xii + 399 pp.
£32.50 / $47.50 / €37.50
£65 / $95 / €75
Love, Lust, and Lunacy
The Stories of Saul and David in Music
This is Leneman’s second foray into the interdisciplinary study of the Bible and music, following her The Performed Bible: The Story of Ruth in Opera and Oratorio (2007).
In Love, Lust, and Lunacy she shows how these themes have captured the imagination of librettists and composers of many eras to set the narratives of the books of Samuel to music. Leneman convincingly illustrates music’s ability to suggest emotions and character traits that can only be read between the lines of a text, through an in-depth discussion of 16 operas and oratorios from the eighteenth to the late twentieth century—including works of Handel, Nielsen, Parry, Honegger, Milhaud and lesser-known composers. The musical analyses can be understood on different levels by both specialists and non-specialists, providing a new perspective for biblical scholars along with a new appreciation of the biblical texts for musicians and music lovers.
Librettists and composers working with the Saul and David stories were alert to the complexity and ambivalence of the biblical portraits, and filled in the blanks left by the biblical writer in stirring and compelling ways. Their gap-filling may sometimes contradict traditional versions or interpretations of the biblical text, but their musical creativity often makes the words and actions of the biblical characters more convincing and compelling. In the musical works reviewed here there are portrayed three-dimensional figures—not only David and Saul, but also Samuel, Michal, Bathsheba, the Woman of Endor and others, personages barely glimpsed between the lines of the biblical text but imagined in different ways by readers in every generation.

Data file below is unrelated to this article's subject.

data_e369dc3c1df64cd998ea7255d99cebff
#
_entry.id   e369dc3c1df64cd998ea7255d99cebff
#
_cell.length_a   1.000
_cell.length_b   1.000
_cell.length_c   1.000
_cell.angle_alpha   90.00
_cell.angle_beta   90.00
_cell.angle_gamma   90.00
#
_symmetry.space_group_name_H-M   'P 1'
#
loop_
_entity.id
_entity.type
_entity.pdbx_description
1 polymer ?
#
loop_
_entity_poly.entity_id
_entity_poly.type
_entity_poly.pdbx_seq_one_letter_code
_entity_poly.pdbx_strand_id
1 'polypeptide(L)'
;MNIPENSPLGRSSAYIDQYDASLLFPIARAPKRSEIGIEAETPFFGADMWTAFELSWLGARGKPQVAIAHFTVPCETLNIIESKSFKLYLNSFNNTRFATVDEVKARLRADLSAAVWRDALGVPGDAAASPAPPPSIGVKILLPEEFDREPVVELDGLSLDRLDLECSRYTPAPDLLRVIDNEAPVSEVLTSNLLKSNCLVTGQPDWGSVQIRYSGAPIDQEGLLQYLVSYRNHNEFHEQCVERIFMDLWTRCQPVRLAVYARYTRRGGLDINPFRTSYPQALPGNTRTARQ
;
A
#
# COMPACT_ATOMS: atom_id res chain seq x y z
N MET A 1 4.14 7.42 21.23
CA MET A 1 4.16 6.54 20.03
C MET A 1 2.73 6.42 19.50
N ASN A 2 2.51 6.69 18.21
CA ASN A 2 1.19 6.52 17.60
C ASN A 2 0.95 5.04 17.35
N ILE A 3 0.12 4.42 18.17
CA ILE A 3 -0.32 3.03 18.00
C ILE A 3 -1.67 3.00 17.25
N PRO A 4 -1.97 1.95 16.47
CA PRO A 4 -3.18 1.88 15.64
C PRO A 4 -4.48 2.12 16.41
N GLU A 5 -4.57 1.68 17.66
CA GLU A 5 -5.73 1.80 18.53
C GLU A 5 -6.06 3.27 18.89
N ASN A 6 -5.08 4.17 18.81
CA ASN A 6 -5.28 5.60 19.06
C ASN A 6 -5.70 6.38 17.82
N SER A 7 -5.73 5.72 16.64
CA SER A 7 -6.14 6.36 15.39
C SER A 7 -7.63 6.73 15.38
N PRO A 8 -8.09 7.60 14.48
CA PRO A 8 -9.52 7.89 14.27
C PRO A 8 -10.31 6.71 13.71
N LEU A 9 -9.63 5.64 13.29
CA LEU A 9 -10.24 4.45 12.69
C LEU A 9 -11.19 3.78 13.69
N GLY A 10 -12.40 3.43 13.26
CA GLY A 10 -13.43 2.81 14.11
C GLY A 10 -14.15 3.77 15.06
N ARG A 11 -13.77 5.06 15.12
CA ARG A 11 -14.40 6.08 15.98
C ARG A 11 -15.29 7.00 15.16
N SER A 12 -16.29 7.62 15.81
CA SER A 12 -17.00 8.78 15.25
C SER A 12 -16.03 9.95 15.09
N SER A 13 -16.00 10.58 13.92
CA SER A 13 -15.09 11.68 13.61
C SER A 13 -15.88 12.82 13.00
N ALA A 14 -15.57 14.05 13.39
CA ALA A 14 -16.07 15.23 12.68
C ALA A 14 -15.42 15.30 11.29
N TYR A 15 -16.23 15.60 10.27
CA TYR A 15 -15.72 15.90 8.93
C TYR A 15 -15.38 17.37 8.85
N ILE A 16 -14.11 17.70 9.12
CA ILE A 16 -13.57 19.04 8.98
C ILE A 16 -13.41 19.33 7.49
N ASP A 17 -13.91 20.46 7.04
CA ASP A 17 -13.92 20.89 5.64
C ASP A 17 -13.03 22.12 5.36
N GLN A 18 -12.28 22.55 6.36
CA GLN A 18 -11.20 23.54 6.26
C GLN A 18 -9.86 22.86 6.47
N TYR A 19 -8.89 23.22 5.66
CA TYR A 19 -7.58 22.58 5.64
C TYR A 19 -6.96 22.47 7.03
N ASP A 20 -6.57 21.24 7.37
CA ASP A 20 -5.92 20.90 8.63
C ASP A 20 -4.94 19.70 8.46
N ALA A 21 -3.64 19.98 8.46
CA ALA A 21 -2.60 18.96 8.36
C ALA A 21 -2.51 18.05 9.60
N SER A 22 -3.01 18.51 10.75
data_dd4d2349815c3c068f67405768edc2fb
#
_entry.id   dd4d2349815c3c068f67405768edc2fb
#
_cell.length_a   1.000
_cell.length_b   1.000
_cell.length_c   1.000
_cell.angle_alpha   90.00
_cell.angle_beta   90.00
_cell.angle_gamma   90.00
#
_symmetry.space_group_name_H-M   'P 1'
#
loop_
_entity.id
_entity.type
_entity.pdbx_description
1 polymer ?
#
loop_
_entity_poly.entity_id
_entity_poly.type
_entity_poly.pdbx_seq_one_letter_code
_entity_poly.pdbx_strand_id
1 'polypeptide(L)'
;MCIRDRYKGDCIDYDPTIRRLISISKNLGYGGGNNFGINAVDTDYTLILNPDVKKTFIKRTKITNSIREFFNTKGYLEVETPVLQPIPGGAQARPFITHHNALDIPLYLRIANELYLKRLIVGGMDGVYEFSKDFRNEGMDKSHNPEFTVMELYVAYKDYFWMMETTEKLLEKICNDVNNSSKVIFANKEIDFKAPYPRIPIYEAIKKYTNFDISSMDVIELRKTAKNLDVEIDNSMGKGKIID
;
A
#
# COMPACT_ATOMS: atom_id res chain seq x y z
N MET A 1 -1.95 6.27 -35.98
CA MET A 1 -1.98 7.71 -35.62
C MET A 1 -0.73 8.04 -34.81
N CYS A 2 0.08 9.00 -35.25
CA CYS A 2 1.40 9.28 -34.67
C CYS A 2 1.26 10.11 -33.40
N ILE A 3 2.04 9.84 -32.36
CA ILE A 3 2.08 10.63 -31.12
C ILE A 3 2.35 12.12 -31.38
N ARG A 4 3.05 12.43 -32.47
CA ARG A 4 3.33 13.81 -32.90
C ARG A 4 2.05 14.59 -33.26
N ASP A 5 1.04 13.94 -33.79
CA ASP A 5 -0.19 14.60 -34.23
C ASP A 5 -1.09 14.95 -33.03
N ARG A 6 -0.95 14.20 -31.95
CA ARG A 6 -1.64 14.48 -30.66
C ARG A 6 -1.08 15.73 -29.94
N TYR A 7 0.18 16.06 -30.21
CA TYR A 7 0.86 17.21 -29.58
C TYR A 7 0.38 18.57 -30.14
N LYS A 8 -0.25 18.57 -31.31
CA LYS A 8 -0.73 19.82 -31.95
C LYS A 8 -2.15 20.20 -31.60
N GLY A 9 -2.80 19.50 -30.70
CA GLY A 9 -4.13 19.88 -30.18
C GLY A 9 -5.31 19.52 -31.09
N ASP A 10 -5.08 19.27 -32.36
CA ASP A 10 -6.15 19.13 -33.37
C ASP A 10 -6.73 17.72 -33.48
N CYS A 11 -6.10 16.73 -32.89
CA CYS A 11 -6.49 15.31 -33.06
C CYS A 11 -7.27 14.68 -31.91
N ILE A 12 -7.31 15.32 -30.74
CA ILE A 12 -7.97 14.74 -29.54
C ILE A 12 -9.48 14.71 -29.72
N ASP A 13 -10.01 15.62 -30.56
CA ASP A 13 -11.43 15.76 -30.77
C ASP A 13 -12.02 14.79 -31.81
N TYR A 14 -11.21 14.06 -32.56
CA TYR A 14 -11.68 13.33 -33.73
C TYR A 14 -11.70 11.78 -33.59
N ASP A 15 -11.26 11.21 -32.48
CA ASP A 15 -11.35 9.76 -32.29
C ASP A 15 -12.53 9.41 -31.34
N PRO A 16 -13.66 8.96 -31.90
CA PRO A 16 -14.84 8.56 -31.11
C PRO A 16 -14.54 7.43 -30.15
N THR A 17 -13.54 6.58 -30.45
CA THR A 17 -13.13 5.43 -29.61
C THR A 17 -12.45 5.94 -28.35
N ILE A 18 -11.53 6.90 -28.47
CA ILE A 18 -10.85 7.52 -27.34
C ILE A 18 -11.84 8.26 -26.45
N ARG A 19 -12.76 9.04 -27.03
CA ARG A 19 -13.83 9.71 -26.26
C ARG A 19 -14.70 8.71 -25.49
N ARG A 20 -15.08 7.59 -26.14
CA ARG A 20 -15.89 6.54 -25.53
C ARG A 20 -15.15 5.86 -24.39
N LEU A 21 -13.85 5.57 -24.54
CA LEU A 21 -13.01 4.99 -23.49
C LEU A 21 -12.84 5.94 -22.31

Helen Leneman is an independent scholar, singer and pianist living in Bethesda, Maryland.
1 On Music and Literary Analysis
2 The Composers and the Works
3 Saul’s Youth, before David (1 Samuel 8–15)
4 Saul’s and David’s Stories Overlap, Part I (1 Samuel 16–17)
5 Saul’s and David’s Stories Overlap, Part II (1 Samuel 18–22)
6 Saul’s and David’s Stories Overlap, Part III (1 Samuel 24–26)
7 Saul Visits the Necromancer of Endor (1 Samuel 28)
8 Deaths of Saul and Jonathan, and David’s Rise to Power (1 Samuel 31,
2 Samuel 1)
9 David and Bathsheba (2 Samuel 11–12)
10 David’s Later Story: Tamar, Absalom, and the Death of David (2 Samuel 13–19, 1 Kings 1–2)
Her attention to detail enables the reader to hear the text, hear the music, and brings a new element to biblical interpretation. … [H]er analysis of the relationship between composers, their works, and the biblical texts … shows how music encompasses more than a retelling of the text, but involves the whole person, including both intellect and emotion. … Leneman …provide[s] us with a depth of knowledge that at times seems inexhaustible. Karen Langton, Relegere: Studies in Religion and Reception.